Unstoppable Hatton wins back-to-back at Italian Open
England's Tyrrell Hatton is now up to 17th in the world after going back-to-back, again beating a fast-finishing Ross Fisher.
A day after turning 26 Tyrrell Hatton birdied five of the last seven holes to sneak past Ross Fisher, for the second time in two weeks, and Kiradech Aphibarnrat.
The Englishman succeeded where the others just missed out, with a birdie at the 72nd hole from 15 feet to get to 21 under. He closed with a 65, the same as the Thai star, who had a double bogey at the 16th and two worse than his compatriot and good friend Fisher. Strangely in all three of his victories, twice at the Dunhill and here in Italy, Fisher has been in second spot.
Just last week Hatton defended his Dunhill Links title with a four-round aggregate of 264 around the Old Course, Carnoustie and Kingsbarns and he is now up to fifth in the Race to Dubai rankings.
“It was a battle with myself. But my caddie kept saying it would come in the end and it did. I got a hot streak with the putter, which helps a lot.”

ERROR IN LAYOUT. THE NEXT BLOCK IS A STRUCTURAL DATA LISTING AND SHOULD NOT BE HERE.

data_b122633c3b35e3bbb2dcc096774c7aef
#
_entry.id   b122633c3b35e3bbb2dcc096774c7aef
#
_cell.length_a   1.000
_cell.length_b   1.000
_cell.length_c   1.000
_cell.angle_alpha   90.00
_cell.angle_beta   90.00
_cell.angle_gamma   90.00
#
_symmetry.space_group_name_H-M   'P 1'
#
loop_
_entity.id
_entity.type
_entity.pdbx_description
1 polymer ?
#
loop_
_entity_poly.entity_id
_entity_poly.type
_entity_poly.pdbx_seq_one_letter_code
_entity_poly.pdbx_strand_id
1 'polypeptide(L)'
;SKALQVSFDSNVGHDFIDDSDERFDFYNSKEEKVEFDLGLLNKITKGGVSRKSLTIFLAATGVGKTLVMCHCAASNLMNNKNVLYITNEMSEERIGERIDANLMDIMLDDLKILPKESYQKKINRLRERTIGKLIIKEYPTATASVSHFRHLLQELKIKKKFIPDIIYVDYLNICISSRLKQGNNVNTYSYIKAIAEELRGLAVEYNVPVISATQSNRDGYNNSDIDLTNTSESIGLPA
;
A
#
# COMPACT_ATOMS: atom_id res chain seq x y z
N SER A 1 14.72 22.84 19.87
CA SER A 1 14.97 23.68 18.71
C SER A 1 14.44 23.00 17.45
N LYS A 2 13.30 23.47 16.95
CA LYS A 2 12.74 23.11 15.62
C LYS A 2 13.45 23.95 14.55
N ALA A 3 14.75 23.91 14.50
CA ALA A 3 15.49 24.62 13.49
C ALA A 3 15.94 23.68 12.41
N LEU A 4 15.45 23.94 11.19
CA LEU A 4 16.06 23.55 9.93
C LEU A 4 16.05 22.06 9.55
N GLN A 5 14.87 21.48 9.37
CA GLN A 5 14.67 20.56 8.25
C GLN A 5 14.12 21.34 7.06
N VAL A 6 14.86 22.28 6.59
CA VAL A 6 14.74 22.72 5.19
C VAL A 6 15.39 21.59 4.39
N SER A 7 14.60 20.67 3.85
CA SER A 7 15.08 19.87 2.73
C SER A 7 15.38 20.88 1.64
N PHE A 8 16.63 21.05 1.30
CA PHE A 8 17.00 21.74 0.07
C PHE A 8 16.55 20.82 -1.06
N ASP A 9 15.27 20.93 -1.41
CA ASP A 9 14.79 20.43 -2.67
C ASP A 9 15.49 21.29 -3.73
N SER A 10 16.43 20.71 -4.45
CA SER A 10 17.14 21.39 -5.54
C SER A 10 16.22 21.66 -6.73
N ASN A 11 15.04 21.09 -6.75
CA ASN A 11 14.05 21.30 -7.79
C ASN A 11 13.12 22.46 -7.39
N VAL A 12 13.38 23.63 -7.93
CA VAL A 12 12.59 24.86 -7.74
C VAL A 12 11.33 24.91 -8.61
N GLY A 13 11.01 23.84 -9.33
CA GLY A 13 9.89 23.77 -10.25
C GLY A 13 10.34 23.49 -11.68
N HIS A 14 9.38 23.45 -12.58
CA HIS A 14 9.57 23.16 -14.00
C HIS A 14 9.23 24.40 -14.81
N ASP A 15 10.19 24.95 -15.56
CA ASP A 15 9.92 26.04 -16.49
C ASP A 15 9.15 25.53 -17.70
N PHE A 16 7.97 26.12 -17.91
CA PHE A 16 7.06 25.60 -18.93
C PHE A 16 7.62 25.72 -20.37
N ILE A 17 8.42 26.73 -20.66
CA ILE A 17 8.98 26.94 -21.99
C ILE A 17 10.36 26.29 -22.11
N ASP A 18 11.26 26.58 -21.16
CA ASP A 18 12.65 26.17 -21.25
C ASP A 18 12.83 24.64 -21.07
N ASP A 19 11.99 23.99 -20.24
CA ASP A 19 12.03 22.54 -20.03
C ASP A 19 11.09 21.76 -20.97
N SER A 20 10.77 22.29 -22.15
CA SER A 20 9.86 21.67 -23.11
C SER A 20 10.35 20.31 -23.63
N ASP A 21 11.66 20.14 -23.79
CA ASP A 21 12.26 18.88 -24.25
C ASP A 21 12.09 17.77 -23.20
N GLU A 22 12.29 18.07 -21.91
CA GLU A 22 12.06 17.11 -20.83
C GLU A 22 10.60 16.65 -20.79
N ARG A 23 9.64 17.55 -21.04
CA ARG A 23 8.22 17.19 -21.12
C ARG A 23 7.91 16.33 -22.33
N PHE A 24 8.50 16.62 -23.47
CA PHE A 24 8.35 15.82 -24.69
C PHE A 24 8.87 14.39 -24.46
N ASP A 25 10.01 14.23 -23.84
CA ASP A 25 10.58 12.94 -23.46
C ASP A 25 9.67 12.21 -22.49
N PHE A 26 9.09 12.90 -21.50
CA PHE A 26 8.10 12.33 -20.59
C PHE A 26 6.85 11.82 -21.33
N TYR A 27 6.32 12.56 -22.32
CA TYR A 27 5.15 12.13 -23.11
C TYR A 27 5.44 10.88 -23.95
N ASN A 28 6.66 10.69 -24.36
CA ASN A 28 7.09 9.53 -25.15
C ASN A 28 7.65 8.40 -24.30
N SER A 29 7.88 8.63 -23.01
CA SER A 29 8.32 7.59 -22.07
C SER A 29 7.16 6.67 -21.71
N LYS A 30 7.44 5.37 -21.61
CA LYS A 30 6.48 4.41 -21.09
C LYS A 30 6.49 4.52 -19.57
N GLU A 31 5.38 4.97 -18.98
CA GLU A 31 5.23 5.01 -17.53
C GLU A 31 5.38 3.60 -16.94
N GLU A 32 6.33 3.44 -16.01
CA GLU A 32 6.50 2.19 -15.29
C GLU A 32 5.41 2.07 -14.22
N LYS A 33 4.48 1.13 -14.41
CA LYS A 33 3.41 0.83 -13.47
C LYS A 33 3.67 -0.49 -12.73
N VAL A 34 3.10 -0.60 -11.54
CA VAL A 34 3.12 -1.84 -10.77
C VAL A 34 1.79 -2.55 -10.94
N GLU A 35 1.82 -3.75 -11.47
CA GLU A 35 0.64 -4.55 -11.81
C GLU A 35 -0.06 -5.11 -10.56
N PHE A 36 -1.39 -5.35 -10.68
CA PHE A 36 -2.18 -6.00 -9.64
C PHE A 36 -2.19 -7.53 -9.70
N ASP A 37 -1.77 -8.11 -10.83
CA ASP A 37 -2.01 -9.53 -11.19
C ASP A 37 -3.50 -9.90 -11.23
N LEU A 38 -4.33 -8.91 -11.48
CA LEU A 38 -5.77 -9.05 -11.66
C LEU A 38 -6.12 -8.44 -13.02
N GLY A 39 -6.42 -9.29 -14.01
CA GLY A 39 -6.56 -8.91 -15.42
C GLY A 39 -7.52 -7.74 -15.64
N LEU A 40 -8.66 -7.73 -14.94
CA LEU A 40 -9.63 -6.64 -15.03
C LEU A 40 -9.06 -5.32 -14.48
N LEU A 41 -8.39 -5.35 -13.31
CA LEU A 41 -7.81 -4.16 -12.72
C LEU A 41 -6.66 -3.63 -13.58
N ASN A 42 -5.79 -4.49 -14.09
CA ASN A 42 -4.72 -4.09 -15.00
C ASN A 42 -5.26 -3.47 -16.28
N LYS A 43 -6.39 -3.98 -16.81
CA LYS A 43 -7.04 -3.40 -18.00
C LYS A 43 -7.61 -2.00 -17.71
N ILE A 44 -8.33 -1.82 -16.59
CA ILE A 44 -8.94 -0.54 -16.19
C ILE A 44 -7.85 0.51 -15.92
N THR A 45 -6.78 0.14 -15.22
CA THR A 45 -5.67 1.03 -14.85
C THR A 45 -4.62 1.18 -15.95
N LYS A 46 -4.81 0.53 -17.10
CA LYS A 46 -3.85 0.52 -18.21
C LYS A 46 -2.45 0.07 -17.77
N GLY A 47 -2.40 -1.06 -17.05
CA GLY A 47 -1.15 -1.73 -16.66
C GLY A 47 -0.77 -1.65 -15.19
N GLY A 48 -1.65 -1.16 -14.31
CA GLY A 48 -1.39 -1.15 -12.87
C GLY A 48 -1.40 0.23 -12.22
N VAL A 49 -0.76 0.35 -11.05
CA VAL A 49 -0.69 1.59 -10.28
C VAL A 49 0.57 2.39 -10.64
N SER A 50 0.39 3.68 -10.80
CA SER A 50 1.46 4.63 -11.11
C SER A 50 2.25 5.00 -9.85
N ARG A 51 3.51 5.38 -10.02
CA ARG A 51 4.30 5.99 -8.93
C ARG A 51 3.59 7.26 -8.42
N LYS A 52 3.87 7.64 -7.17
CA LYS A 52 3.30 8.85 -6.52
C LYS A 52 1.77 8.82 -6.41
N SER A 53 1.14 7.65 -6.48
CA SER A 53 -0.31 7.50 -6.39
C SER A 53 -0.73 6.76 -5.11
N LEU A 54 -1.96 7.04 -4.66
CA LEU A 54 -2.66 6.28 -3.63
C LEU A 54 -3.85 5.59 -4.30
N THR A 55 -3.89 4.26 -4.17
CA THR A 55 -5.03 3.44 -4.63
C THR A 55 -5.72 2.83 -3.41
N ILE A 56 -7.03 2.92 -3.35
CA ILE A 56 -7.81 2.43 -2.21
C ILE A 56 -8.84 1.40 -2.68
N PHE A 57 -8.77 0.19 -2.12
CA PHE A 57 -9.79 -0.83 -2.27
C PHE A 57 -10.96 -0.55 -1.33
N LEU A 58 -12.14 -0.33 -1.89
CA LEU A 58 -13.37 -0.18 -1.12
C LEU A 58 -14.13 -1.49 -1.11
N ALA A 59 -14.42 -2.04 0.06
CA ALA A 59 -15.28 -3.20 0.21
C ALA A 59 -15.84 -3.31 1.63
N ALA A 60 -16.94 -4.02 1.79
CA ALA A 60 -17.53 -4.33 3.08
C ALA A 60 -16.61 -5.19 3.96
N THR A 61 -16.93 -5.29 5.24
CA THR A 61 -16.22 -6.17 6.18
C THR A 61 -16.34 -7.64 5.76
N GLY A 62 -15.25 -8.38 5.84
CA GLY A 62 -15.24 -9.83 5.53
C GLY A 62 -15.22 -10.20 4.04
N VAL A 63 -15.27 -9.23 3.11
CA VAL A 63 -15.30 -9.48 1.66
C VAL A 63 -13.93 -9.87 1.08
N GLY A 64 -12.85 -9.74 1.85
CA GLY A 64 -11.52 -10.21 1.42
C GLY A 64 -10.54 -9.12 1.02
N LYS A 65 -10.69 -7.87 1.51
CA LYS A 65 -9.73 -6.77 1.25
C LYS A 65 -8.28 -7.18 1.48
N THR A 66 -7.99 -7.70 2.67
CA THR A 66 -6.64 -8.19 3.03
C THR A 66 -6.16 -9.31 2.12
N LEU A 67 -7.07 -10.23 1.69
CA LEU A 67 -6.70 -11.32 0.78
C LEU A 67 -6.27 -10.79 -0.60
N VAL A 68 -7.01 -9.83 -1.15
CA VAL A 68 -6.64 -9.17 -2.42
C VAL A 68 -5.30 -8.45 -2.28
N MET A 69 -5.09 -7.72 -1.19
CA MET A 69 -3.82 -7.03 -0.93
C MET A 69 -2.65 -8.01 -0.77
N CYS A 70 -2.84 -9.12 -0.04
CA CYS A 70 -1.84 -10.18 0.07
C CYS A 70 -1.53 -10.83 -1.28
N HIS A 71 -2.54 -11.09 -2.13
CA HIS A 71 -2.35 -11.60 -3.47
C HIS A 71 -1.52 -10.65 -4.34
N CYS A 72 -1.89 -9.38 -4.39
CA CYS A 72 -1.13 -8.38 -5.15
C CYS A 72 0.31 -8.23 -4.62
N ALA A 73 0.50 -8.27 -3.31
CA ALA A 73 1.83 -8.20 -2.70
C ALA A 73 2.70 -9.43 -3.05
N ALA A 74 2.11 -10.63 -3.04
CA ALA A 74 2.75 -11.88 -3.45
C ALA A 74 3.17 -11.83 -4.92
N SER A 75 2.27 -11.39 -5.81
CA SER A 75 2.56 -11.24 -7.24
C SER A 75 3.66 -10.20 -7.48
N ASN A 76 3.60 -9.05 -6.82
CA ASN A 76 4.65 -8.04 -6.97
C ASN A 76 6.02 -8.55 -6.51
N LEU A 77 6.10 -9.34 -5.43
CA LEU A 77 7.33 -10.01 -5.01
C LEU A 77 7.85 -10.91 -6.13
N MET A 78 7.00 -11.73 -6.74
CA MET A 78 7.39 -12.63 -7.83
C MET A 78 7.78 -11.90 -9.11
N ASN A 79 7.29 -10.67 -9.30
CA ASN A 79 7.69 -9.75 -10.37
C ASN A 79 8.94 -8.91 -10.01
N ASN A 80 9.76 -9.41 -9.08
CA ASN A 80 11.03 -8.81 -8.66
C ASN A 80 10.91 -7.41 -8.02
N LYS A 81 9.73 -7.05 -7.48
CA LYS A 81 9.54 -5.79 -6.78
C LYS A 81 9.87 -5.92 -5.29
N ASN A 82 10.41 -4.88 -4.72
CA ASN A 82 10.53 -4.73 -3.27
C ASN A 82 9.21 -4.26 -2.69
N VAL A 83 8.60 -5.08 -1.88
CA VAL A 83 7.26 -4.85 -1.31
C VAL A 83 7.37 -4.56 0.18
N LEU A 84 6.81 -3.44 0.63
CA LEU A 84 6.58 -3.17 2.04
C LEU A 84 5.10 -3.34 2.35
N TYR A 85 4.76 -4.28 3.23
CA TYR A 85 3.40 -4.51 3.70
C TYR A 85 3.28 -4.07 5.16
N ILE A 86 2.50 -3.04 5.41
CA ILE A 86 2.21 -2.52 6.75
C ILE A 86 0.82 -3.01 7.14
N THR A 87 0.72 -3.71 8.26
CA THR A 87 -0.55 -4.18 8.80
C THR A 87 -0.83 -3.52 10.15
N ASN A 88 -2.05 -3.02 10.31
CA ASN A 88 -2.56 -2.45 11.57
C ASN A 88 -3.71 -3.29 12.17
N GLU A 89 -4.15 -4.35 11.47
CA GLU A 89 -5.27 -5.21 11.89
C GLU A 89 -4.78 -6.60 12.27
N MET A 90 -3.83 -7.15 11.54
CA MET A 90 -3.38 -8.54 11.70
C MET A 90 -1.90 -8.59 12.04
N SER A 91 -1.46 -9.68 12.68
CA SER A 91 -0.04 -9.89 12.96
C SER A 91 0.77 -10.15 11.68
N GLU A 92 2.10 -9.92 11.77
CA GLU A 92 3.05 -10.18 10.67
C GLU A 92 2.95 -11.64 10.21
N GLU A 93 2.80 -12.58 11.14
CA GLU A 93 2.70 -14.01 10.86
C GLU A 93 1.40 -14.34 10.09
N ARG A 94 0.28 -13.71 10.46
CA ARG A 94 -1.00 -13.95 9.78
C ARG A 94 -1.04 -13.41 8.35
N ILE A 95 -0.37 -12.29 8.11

Overnight leader Matt Wallace was fourth on his own after a last-round 69. Defending champion Francesco Molinari finished in a tie for sixth.
Hatton’s form going into Crans in September was six missed cuts in his last seven starts. After a bright start to the season in the States, and the win at last year’s Dunhill and top 10s in the Open and PGA, we all thought he was a bit more special than we originally thought.
Then he didn’t play a weekend in any of the four majors this year and missed all those cuts and we were all quick to write him off – not a genuine winner, too hot-headed, a swing that produces too many wonky shots etc etc
Now here we are with Hatton looking like he’s already pencilled in his name for next year’s Ryder Cup – he was 8th in Switzerland, 3rd at Close House and now a back-to-back winner. Here in Italy he pocketed nearly €1m and he is now up to 17th in the world.
One thing that changed in Crans is he had his mate on his bag to follow in the recent trend of having a friend as caddie rather than the experienced bagmen.
He also went back to keeping things simple having listened to too many opinions over the summer. Hatton isn’t technical and the new approach is paying off in spades.